102. Korninger C, Collen D. Studies on the specific fibrinolytic effect of human extrinsic (tissue-type) plasminogen activator in human blood and in various animal species in vitro. Thromb Haemost. 1981;46:561–565. [PubMed]
103. Del Zoppo GJ, Poeck K, Pessin MS, et al. Recombinant tissue plasminogen activator in acute thrombotic and embolic stroke. Ann Neurol. 1992;32:78–86. [PubMed]
104. Von KR, Holle R, Rosin L, et al. Does arterial recanalization improve outcome in carotid territory stroke? Stroke. 1995;26:581–587. [PubMed]
105. Del Zoppo GJ, Saver JL, Jauch EC, Adams HP., Jr Expansion of the time window for treatment of acute ischemic stroke with intravenous tissue plasminogen activator: a science advisory from the American Heart Association/American Stroke Association. Stroke. 2009;40:2945–2948. [PMC free article] [PubMed]
106. Del Zoppo GJ, Milner R, Mabuchi T, et al. Microglial activation and matrix protease generation during focal cerebral ischemia. Stroke. 2007;38:646–651. [PubMed]
107. Del Zoppo GJ, Frankowski H, Gu YH, et al. Microglial cell activation is a source of metalloproteinase generation during hemorrhagic transformation. J Cereb Blood Flow Metab. 2012;32:919–932. [PMC free article] [PubMed]
108. Aoki T, Sumii T, Mori T, et al. Blood-brain barrier disruption and matrix metalloproteinase-9 expression during reperfusion injury: mechanical versus embolic focal ischemia in spontaneously hypertensive rats. Stroke. 2002;33:2711–2717. [PubMed]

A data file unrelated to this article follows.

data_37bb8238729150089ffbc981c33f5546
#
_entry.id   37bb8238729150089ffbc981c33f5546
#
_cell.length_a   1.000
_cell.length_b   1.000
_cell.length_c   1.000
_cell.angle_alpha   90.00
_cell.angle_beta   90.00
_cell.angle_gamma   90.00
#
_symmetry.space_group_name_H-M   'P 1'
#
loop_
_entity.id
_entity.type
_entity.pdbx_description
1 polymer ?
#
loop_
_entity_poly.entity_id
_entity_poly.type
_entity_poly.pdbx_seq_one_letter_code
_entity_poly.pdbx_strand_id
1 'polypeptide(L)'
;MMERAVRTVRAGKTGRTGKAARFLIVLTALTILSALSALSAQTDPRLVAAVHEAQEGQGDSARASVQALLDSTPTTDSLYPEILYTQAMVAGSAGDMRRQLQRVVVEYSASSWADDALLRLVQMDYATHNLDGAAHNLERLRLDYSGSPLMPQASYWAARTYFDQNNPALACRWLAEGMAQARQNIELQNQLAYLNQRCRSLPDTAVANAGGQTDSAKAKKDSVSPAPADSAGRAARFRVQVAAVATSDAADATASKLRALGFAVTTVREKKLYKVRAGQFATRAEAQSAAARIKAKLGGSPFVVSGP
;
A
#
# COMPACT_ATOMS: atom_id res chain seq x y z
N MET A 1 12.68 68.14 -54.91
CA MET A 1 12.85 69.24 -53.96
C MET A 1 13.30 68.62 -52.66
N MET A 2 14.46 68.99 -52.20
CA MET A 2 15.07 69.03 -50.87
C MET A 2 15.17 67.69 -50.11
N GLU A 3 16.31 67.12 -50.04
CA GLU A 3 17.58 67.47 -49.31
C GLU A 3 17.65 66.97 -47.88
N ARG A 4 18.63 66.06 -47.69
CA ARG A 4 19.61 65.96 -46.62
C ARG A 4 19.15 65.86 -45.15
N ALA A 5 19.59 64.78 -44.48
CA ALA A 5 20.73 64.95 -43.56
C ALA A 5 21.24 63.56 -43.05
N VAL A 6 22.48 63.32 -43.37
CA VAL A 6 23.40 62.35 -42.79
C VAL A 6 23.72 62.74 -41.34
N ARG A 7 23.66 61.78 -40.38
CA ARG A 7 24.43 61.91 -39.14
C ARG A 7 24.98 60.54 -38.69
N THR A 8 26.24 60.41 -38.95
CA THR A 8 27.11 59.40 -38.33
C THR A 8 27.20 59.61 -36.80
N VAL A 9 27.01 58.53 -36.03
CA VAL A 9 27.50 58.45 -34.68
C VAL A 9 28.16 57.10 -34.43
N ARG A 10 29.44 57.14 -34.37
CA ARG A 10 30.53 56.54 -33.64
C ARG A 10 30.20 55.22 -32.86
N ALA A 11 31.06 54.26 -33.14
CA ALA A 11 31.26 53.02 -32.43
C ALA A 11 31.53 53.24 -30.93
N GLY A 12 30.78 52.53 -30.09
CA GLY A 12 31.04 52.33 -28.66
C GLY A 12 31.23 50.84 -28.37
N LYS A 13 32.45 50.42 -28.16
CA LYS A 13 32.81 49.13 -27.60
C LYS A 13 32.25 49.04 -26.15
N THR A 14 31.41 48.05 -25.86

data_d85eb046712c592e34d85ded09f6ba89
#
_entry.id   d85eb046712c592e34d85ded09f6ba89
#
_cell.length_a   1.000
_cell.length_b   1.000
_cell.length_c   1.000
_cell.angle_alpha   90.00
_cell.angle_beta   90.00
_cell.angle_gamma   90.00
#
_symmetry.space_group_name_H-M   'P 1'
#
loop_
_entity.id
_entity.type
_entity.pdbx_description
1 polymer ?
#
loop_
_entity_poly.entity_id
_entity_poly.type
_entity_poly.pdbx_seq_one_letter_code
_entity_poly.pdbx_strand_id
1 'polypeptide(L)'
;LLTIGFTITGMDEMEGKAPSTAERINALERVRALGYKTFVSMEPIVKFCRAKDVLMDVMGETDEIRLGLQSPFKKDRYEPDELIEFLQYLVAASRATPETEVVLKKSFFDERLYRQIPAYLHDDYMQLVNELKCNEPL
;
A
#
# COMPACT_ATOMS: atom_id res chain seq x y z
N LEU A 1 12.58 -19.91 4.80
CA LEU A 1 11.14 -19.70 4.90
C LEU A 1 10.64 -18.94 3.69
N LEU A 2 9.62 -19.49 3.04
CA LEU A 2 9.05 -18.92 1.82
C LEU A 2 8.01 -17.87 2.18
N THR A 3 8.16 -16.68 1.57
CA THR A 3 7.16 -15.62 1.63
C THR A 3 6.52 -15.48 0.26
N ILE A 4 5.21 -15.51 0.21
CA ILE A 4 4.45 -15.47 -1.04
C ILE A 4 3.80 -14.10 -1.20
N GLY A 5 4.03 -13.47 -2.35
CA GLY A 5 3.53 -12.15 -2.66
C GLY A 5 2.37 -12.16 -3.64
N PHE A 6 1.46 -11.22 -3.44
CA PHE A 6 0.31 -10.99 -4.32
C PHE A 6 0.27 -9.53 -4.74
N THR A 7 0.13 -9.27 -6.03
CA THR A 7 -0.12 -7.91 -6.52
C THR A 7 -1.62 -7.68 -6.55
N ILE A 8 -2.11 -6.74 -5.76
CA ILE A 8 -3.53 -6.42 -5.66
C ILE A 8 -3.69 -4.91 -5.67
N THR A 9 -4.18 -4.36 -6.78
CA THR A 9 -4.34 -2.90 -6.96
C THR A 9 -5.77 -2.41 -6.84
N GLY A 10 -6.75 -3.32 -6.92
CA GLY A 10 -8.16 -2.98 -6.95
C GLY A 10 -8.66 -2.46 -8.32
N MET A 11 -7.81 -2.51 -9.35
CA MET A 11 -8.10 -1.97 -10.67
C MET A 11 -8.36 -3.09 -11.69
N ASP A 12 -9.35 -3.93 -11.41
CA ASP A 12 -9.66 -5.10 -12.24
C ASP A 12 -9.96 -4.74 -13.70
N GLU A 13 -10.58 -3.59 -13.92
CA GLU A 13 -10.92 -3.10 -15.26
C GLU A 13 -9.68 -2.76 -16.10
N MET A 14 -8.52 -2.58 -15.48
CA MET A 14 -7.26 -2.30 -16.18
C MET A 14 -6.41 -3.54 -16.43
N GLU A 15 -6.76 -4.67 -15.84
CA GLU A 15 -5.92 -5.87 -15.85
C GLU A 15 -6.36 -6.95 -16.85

109. Rosell A, Ortega-Aznar A, Alvarez-Sabin J, et al. Increased brain expression of matrix metalloproteinase-9 after ischemic and hemorrhagic human stroke. Stroke. 2006;37:1399–1406. [PubMed]
110. Kunte H, Schmidt S, Eliasziw M, et al. Sulfonylureas improve outcome in patients with type 2 diabetes and acute ischemic stroke. Stroke. 2007;38:2526–2530. [PMC free article] [PubMed]
111. Weih M, Amberger N, Wegener S, et al. Sulfonylurea drugs do not influence initial stroke severity and inhospital outcome in stroke patients with diabetes. Stroke. 2001;32:2029–2032. [PubMed]
112. Silver FL, Fang J, Robertson AC, et al. Possible neuroprotective effects of sufonylureas in diabetic patients with acute ischemic stroke. Abstracts from the 2009 International Stroke Conference. Stroke. 2009;40:e156. [P19 http://stroke.ahajournals.org/cgi/reprint/40/4/e105]
113. Callahan A, Amarenco P, Goldstein LB, et al. Risk of stroke and cardiovascular events after ischemic stroke or transient ischemic attack in patients with type 2 diabetes or metabolic syndrome: secondary analysis of the Stroke Prevention by Aggressive Reduction in Cholesterol Levels (SPARCL) trial. Arch Neurol. 2011;68:1245–1251. [PubMed]
114. Ergul A, Kelly-Cobbs A, Abdalla M, Fagan SC. Cerebrovascular complications of diabetes: focus on stroke. Transl Stroke Res. 2011;2:391–398. [PMC free article] [PubMed]
115. Martini SR, Kent TA. Hyperglycemia in acute ischemic stroke: a vascular perspective. J Cereb Blood Flow Metab. 2007;27:435–451. [PubMed]
116. Elgebaly MM, Ogbi S, Li W, et al. Neurovascular injury in acute hyperglycemia and diabetes: a comparative analysis in experimental stroke. Transl Stroke Res. 2011;2:391–398. [PMC free article] [PubMed]